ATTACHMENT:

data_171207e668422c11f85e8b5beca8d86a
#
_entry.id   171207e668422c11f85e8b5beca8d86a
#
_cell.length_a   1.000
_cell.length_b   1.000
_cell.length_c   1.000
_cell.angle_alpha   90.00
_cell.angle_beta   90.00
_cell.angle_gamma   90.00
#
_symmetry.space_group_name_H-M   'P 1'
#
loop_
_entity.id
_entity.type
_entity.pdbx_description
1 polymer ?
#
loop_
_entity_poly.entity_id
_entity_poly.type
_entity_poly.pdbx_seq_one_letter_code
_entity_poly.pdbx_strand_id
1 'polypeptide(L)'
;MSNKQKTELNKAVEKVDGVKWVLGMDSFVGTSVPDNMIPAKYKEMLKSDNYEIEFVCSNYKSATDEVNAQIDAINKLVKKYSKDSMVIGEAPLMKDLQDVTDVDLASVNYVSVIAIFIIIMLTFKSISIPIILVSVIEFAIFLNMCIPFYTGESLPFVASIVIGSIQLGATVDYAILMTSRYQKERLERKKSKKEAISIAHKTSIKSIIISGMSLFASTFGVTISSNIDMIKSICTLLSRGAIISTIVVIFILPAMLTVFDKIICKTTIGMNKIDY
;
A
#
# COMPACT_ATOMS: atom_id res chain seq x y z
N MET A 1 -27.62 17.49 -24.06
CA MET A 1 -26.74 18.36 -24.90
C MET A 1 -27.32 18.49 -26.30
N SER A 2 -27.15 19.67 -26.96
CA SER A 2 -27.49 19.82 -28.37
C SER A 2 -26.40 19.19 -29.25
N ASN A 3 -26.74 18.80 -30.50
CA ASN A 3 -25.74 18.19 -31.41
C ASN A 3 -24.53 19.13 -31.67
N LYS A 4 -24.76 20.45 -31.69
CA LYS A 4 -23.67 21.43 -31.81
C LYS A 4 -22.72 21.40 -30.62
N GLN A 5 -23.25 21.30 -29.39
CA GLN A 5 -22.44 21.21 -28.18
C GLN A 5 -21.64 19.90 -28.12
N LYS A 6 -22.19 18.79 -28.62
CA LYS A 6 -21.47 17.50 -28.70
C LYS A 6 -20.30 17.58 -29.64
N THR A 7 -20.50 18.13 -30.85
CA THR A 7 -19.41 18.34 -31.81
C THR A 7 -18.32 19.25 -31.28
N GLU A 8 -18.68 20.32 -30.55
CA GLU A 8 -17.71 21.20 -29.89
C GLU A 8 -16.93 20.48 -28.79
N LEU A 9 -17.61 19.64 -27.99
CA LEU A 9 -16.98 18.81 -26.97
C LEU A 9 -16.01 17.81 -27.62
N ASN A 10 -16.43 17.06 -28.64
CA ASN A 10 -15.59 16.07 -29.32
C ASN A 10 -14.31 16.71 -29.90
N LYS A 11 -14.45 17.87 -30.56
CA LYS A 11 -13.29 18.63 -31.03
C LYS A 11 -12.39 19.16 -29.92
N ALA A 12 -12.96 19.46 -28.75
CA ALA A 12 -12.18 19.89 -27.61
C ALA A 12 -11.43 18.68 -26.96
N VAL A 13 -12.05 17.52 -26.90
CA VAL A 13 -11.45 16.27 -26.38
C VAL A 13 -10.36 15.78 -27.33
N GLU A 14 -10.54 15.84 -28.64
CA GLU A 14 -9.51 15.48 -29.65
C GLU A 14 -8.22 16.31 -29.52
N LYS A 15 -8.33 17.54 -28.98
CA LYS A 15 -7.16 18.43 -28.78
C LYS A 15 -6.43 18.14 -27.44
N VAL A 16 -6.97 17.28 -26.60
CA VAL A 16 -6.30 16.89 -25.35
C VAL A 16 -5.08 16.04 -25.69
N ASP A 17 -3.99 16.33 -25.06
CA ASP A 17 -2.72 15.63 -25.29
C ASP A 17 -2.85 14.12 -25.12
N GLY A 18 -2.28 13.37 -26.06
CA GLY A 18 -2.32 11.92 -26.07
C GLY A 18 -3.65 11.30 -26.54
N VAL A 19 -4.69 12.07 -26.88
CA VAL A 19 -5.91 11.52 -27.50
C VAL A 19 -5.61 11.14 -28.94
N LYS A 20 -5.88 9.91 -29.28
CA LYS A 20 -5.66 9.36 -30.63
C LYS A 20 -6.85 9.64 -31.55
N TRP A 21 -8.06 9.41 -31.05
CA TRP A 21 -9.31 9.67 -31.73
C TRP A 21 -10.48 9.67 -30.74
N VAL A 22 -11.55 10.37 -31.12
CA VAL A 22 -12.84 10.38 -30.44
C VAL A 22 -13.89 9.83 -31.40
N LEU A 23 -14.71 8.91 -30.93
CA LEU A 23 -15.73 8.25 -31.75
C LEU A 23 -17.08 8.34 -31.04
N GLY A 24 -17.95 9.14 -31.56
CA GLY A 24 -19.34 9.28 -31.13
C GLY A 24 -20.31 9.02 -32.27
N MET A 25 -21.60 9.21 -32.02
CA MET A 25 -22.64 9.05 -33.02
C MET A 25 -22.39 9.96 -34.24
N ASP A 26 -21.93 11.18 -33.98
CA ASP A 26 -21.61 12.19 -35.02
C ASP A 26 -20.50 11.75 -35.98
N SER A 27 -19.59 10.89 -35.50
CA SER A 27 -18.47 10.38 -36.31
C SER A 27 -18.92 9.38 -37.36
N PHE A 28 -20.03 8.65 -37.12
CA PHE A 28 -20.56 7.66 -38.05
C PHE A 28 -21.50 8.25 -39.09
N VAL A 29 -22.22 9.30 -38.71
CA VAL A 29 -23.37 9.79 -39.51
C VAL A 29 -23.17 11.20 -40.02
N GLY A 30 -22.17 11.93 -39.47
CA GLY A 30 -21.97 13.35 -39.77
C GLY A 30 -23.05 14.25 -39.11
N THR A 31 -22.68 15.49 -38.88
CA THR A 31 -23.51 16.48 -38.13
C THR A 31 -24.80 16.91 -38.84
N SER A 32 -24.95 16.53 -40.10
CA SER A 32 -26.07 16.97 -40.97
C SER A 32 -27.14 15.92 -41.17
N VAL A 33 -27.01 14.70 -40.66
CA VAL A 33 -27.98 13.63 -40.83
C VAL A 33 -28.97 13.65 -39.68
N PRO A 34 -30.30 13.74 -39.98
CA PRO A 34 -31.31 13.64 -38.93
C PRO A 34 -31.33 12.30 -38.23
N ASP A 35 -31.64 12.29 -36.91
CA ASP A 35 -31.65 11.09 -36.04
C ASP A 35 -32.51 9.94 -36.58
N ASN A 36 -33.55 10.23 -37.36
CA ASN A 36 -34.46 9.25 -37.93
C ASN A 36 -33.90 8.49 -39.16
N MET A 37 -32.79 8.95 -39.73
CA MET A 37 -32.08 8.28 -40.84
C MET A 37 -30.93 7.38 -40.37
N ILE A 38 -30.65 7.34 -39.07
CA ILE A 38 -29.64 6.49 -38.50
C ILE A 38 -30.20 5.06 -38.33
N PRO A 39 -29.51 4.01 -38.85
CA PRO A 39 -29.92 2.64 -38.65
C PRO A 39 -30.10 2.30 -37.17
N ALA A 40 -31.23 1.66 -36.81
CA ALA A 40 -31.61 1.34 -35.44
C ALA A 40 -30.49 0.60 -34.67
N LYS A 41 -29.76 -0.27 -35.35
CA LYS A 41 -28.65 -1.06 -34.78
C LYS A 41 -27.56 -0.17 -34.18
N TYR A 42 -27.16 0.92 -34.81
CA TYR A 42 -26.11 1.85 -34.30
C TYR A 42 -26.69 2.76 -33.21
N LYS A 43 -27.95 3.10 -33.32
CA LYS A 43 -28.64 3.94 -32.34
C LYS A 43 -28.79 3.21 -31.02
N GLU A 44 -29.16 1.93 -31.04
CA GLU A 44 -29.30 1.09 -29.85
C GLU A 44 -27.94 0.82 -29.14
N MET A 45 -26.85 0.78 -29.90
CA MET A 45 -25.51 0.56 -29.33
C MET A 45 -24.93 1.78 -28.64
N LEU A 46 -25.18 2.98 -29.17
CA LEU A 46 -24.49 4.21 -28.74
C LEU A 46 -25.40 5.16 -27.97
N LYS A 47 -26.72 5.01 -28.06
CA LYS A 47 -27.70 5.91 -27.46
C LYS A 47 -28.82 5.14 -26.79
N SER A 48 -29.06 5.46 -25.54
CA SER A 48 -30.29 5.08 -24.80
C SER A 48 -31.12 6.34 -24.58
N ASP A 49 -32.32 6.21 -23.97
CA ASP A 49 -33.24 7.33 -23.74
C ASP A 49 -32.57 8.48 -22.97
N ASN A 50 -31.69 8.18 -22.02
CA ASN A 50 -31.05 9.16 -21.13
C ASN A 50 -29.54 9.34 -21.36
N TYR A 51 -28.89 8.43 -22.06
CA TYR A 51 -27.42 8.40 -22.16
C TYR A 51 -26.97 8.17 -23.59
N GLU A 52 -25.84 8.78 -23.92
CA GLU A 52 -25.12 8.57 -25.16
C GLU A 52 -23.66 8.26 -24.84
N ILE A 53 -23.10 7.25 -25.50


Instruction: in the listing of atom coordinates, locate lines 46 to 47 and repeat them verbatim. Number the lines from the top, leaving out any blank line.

N LYS A 6 -22.19 18.79 -28.62
CA LYS A 6 -21.47 17.50 -28.70